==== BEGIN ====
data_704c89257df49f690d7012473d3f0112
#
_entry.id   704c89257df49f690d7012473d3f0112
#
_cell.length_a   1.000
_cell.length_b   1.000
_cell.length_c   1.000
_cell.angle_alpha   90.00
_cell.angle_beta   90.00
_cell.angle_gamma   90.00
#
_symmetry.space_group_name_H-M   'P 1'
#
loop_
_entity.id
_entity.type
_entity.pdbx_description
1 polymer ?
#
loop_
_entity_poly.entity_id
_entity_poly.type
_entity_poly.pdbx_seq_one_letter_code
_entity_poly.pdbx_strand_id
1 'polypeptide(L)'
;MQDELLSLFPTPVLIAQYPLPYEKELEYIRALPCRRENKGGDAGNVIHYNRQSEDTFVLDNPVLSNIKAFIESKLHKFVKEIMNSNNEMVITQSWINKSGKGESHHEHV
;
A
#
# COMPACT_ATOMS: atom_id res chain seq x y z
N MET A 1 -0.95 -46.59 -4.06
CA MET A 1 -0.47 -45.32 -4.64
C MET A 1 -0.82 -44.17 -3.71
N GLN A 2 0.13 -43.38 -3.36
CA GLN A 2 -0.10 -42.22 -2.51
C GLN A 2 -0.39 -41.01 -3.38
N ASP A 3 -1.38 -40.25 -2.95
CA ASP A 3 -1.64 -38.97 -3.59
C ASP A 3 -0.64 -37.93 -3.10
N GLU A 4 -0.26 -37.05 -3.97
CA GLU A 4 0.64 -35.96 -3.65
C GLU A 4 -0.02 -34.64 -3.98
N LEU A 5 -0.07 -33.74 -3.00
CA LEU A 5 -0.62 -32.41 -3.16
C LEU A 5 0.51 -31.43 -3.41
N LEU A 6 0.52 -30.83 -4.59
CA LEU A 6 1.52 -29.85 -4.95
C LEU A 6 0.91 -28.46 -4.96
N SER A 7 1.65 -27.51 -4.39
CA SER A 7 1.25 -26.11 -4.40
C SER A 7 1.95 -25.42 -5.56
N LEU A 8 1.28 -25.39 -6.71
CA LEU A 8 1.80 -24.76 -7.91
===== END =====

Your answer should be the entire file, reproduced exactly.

data_704c89257df49f690d7012473d3f0112
#
_entry.id   704c89257df49f690d7012473d3f0112
#
_cell.length_a   1.000
_cell.length_b   1.000
_cell.length_c   1.000
_cell.angle_alpha   90.00
_cell.angle_beta   90.00
_cell.angle_gamma   90.00
#
_symmetry.space_group_name_H-M   'P 1'
#
loop_
_entity.id
_entity.type
_entity.pdbx_description
1 polymer ?
#
loop_
_entity_poly.entity_id
_entity_poly.type
_entity_poly.pdbx_seq_one_letter_code
_entity_poly.pdbx_strand_id
1 'polypeptide(L)'
;MQDELLSLFPTPVLIAQYPLPYEKELEYIRALPCRRENKGGDAGNVIHYNRQSEDTFVLDNPVLSNIKAFIESKLHKFVKEIMNSNNEMVITQSWINKSGKGESHHEHV
;
A
#
# COMPACT_ATOMS: atom_id res chain seq x y z
N MET A 1 -0.95 -46.59 -4.06
CA MET A 1 -0.47 -45.32 -4.64
C MET A 1 -0.82 -44.17 -3.71
N GLN A 2 0.13 -43.38 -3.36
CA GLN A 2 -0.10 -42.22 -2.51
C GLN A 2 -0.39 -41.01 -3.38
N ASP A 3 -1.38 -40.25 -2.95
CA ASP A 3 -1.64 -38.97 -3.59
C ASP A 3 -0.64 -37.93 -3.10
N GLU A 4 -0.26 -37.05 -3.97
CA GLU A 4 0.64 -35.96 -3.65
C GLU A 4 -0.02 -34.64 -3.98
N LEU A 5 -0.07 -33.74 -3.00
CA LEU A 5 -0.62 -32.41 -3.16
C LEU A 5 0.51 -31.43 -3.41
N LEU A 6 0.52 -30.83 -4.59
CA LEU A 6 1.52 -29.85 -4.95
C LEU A 6 0.91 -28.46 -4.96
N SER A 7 1.65 -27.51 -4.39
CA SER A 7 1.25 -26.11 -4.40
C SER A 7 1.95 -25.42 -5.56
N LEU A 8 1.28 -25.39 -6.71
CA LEU A 8 1.80 -24.76 -7.91